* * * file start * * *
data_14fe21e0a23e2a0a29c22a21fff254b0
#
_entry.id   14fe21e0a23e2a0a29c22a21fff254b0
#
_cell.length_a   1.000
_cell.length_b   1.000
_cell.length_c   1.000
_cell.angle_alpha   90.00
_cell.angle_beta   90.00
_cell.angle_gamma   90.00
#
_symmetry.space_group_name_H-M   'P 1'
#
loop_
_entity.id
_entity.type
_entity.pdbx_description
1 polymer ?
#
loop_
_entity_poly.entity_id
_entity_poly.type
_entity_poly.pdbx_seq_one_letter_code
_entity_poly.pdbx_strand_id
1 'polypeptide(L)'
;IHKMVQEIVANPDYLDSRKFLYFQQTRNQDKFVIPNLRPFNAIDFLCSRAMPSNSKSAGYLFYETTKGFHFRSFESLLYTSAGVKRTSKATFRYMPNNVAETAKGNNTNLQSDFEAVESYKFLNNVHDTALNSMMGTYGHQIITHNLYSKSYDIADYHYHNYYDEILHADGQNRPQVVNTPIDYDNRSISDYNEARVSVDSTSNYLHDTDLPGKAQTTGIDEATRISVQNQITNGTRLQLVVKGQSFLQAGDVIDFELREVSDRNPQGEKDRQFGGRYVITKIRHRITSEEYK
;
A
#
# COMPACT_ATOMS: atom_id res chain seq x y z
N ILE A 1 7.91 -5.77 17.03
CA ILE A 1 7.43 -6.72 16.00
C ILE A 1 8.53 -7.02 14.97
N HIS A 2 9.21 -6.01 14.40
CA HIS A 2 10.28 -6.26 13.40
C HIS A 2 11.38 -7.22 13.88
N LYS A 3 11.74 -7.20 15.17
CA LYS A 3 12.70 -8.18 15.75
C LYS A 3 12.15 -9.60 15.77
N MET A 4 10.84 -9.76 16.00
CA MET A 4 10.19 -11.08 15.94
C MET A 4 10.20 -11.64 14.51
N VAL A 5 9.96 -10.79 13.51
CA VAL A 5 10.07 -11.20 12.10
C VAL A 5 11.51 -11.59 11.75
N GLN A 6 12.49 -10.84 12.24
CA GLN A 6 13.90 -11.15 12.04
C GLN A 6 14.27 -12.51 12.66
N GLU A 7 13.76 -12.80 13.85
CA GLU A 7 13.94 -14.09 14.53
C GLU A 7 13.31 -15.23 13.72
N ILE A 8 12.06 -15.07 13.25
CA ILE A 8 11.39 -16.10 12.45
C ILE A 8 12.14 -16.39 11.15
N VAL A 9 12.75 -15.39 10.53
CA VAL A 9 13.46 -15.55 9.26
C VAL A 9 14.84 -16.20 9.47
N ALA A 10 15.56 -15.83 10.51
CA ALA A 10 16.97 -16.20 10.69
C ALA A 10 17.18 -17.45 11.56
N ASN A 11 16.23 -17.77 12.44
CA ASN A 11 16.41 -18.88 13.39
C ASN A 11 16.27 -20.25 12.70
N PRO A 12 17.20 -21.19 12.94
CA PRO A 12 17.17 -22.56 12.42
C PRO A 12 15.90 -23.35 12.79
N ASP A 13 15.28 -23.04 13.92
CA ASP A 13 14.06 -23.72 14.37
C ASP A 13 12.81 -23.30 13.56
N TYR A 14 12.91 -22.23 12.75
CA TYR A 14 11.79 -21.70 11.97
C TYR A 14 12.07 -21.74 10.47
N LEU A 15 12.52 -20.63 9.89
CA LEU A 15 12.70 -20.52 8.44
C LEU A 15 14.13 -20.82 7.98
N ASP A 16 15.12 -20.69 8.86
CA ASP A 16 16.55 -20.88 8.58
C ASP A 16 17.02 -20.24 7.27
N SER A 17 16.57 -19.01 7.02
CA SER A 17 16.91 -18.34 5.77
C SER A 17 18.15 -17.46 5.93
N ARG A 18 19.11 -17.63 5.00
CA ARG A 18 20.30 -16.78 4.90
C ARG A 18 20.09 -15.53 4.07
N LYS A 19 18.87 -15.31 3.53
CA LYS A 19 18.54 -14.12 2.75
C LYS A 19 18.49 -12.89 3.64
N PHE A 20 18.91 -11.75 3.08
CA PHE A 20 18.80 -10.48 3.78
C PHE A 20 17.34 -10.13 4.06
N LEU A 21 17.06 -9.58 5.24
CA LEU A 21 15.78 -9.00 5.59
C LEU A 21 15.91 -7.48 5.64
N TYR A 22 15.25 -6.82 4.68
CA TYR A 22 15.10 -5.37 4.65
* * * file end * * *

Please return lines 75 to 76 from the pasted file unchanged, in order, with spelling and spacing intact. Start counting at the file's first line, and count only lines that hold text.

C LEU A 15 14.13 -20.82 7.98
N ASP A 16 15.12 -20.69 8.86